Alberta Budget 2020: Seniors benefits to be reduced

On March 1st 2020, the Alberta government announced the reduced funding for many Alberta seniors benefits programs including the Special Needs Assistance for Seniors (SNAS).

Drug benefits for seniors are being cut by $72 million this year, the 2020 budget revealed.

The provincial government is introducing income-tested deductibles this year for beneficiaries with higher incomes, but the document doesn’t outline specifics on the changes. Estimates in the UCP government’s general revenue fund show a reduction from $589.6 million in 2019-2020 to $517.4 million in 2020-2021 in spending for the program.

The minister’s spokesperson Tara Jago said in an email statement the drug plan for seniors is the province’s most expensive, and cuts will ensure the program is sustainable.

“Removing non-seniors from the drug plan, using lower cost but equally effective drugs, and introducing an income-tested deductible for high-income beneficiaries – are necessary steps,” she said. “Requiring seniors with higher incomes to pay a deductible brings Alberta in line with other provinces. Low-income seniors will continue to pay nothing.”

Opposition Leader Rachel Notley said seniors got a “raw deal” in this budget and the cuts amount to losing universal drug coverage for seniors.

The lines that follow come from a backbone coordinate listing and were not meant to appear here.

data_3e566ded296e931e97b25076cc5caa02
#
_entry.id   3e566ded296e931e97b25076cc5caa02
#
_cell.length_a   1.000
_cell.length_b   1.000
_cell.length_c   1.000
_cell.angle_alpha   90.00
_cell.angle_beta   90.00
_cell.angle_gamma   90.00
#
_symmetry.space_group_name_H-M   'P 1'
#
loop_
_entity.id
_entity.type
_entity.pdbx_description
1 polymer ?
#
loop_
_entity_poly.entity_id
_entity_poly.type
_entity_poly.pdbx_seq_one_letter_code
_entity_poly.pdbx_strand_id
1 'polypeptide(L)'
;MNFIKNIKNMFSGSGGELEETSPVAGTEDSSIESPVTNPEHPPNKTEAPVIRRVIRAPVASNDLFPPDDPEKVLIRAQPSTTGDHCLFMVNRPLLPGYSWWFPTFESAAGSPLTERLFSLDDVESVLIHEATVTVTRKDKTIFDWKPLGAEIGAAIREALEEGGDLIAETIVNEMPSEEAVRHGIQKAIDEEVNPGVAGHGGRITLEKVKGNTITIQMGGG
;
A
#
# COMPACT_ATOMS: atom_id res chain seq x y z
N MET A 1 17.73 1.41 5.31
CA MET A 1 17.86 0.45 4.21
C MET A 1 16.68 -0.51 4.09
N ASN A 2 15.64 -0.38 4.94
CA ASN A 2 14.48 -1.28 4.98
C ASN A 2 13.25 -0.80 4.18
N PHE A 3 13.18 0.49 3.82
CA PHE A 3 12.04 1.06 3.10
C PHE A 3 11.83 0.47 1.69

“What we’re going to see is massive costs downloaded onto seniors or, in some cases, many seniors who simply can’t afford to take the drugs that their doctors prescribe that allow them to maintain a good quality of life … that allows them to stay out of hospitals,” she said at the legislature Thursday. “It is penny wise, pound foolish and cruel.”

The Special Needs Assistance for Seniors program, which helps low-income seniors buy items like foot orthotics and lift chairs, is also being cut, to “focus on the most essential supports,” according to the budget. The government expects to save $8.2 million between 2020-2021 and $8.7 million in the next year through these cuts.

Lori Sigurdson, NDP critic for seniors and housing, said the funding cuts will create hardships for seniors.

“It’s so clear that this UCP government doesn’t care about seniors but they’re making elite corporations the priority,” she said. “They live on fixed incomes sometimes, so they’re going to have to reach in their pockets more for the things they need.”

As a result of the budget cuts, lift chairs are no longer funded for Alberta seniors but it appears mattresses and personal emergency response devices are still covered.

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